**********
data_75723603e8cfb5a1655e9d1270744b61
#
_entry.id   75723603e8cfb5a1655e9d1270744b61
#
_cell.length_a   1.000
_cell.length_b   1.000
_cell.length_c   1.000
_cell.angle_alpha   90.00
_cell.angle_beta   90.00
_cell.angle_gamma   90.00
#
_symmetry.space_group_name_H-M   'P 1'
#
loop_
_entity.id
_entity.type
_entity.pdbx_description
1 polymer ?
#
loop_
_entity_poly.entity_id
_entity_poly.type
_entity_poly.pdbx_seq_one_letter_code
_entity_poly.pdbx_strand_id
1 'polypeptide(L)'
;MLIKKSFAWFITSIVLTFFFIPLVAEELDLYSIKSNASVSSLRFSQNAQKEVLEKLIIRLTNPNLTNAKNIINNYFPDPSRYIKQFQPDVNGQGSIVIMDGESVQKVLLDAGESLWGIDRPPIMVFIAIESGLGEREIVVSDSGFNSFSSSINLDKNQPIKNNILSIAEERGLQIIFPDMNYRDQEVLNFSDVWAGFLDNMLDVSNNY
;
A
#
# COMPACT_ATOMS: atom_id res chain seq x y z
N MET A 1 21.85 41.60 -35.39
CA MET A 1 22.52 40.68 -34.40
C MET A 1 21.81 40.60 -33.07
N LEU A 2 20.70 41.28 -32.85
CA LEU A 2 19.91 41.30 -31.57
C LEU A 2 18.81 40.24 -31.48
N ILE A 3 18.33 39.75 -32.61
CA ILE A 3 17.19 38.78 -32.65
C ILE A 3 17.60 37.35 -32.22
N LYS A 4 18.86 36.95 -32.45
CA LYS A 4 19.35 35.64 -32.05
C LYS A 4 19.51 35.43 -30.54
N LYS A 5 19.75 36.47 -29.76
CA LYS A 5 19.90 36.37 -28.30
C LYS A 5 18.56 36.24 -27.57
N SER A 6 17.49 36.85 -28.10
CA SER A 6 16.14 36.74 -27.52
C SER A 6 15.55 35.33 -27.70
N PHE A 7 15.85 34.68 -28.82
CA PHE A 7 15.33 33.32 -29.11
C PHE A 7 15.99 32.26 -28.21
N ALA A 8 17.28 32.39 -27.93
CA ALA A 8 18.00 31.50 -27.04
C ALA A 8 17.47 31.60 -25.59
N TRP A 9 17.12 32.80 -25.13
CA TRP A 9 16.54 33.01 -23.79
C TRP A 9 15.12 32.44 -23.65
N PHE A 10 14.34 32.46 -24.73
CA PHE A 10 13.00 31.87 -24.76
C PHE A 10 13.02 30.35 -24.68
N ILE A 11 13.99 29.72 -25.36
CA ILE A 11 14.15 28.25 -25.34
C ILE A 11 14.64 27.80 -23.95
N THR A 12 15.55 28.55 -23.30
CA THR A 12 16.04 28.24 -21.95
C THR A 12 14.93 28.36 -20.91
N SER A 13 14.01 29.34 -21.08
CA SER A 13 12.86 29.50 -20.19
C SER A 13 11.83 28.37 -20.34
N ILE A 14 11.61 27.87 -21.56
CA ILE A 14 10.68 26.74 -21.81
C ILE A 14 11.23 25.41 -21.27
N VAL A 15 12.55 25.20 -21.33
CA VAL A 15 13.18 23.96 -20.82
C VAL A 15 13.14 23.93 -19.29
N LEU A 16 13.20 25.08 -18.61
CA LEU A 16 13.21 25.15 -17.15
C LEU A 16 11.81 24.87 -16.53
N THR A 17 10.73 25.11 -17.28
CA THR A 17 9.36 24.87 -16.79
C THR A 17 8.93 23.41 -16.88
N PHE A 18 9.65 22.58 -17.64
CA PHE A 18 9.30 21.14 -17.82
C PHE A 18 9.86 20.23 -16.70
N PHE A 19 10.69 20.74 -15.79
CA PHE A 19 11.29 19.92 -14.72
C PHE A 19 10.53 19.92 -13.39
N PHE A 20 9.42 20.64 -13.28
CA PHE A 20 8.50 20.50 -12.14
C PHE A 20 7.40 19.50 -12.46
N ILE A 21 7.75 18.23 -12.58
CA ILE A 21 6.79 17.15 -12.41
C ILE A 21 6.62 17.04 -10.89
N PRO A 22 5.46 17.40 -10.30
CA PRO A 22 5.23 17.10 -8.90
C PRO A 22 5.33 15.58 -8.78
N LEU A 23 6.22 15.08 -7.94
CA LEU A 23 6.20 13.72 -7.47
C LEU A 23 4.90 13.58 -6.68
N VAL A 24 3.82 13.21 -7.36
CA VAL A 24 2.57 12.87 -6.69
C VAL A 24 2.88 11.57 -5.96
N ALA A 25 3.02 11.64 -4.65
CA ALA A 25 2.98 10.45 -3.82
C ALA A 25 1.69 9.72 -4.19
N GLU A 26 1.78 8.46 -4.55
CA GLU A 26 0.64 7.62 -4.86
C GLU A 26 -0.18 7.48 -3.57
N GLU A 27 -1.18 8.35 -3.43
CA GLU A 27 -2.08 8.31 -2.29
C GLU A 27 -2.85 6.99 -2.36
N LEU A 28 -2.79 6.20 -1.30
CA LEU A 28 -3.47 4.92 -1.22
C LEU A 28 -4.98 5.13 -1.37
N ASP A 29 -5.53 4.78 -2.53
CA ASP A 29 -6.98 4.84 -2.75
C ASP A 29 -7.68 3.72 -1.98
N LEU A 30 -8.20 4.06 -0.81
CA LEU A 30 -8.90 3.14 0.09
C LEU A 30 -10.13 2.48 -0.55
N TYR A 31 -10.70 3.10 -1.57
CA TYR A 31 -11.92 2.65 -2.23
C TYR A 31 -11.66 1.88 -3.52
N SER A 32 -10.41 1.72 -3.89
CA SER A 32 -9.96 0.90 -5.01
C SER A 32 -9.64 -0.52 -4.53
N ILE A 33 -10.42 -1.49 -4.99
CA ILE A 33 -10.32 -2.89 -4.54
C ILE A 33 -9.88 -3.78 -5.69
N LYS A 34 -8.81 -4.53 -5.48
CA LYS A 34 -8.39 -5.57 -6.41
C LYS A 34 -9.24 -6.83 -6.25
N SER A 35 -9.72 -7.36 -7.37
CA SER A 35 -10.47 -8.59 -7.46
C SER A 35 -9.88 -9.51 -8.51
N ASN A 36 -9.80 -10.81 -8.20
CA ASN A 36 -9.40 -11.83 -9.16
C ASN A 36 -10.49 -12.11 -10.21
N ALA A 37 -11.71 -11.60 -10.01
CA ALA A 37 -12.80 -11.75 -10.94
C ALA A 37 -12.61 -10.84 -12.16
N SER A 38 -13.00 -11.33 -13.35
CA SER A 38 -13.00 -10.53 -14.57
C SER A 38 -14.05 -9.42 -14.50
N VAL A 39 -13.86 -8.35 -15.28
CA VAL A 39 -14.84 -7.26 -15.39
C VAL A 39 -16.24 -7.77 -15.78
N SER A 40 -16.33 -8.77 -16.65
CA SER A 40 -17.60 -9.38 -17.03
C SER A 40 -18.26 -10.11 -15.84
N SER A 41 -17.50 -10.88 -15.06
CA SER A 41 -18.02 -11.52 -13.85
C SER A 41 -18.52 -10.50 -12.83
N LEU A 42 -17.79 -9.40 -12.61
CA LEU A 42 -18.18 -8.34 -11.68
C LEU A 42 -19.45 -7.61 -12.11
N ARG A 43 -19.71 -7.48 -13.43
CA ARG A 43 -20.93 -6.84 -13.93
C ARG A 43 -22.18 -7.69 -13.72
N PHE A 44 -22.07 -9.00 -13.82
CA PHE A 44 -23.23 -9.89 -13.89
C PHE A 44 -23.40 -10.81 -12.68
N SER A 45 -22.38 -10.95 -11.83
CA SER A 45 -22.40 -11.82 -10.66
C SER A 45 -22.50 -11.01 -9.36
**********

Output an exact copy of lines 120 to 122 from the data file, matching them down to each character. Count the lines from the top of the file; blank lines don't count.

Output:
C LEU A 30 -10.13 2.48 -0.55
N TYR A 31 -10.70 3.10 -1.57
CA TYR A 31 -11.92 2.65 -2.23